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I was a weird kid growing up. I never really saw the world the same way other kids did and never understood why everyone wanted to be the same as each other. In kindergarten when kids wanted to be doctors and firemen and nurses and whatnot I wanted to be a swimming pool builder. When it came to music there were divisions between the Jackson 5 lovers and the Monkees fanatics, but I was grooving to Argent. Eventually it got to the point where expressing these opinions stopped getting shrugged off and instead became the focus of taunts. It became safer to outwardly blow with the prevailing winds while internally sailing at different tides. Suffice to say I got so good at keeping things to myself that sometimes I even forgot what I truly believed.

In my youth I met a girl who had a litmus test for guys who wanted to date her. She would ask a potential suitor who their hero was and use that answer to determine if they were worthy. Though others knew of this test they failed to warn me in advance that there was no way to give a right answer because she only ever asked it as a way of turning down guys she wasn’t interested in. But, unaware and willing to bite, I considered the question seriously and said that I didn’t have a hero because I didn’t believe in hero-worship. I thought that might have actually worked in my favor, sidestepping the issue entirely with what I thought at the time was a clever answer, but instead she whipped back with “My father is my hero.” Trumped. How do you beat a girl’s dad in a hero contest? You don’t. End of conversation.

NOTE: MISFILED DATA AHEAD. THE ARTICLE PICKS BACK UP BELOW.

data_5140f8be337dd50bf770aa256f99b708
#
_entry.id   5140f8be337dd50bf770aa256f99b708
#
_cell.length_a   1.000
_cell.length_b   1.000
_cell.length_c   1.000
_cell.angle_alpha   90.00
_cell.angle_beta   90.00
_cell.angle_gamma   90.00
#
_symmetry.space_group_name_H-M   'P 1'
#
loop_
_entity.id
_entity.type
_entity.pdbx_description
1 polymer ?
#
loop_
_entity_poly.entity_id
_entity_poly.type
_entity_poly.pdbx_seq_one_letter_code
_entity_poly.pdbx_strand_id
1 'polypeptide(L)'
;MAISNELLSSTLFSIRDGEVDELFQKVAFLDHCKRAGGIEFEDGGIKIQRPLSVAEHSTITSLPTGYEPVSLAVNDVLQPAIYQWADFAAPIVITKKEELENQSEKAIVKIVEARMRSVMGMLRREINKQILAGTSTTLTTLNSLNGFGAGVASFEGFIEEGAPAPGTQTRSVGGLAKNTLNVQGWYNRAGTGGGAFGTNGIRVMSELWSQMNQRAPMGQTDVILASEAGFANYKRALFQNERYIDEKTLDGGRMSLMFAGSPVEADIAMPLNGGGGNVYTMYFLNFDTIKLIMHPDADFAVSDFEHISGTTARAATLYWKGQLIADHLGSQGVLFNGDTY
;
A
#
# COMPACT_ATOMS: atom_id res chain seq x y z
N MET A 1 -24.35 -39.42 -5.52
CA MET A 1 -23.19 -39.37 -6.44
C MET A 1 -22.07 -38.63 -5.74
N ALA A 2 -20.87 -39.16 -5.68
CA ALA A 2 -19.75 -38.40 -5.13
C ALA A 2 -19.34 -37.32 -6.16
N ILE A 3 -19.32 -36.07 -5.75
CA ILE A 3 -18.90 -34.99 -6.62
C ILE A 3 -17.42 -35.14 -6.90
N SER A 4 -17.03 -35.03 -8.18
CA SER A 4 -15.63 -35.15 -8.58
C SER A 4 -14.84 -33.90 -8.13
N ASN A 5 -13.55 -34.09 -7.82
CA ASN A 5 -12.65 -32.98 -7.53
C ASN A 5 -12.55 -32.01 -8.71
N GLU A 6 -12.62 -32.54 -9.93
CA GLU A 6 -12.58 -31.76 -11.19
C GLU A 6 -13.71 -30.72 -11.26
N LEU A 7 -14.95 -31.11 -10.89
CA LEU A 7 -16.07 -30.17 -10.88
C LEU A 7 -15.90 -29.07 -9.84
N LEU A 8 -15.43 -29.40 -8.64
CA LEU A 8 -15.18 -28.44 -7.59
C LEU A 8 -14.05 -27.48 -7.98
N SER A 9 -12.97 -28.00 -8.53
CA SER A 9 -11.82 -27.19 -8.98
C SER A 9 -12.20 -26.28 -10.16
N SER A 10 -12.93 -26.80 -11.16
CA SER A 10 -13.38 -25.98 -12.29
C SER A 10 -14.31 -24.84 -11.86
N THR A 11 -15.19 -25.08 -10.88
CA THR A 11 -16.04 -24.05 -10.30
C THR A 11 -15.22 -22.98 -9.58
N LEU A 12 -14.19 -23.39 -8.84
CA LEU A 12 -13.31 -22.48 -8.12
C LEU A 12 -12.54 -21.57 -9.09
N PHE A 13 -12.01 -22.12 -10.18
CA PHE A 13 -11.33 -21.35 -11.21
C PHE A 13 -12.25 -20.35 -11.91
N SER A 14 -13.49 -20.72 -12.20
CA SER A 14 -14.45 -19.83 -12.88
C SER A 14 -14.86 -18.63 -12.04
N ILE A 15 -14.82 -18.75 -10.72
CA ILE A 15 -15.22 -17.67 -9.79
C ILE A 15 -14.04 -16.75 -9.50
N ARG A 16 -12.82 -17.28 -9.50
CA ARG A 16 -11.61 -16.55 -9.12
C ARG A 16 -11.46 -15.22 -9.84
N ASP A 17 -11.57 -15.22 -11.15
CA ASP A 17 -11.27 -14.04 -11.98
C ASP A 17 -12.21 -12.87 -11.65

I’ve thought about that question a lot, especially as popular entertainment seems to have made us culturally obese with the glut of heroes and superheroes. It used to be good enough for a regular man to be a hero and make a stand, but now they have to be super in some way, above and beyond all reasonable ability, beyond pain, beyond the ability of an average man. Kids are brought up thinking the best thing to be is recognized as being above all others and invited to become wizards and fight the ultimate evil in the universe. As those grow older their heroes have to battle the undead or accomplish some heroic feats in dystopian games. Entering adulthood, their heroes must be even bigger and so they must be masters of weapons and never get hurt, or be able to perform superhuman feats either through technological or genetically modified advantages. Heroes used to fight for human things – peace and justice and poverty and abuse – but now they must save the world, battle evil beyond the scope of all out human resources, and look good doing so.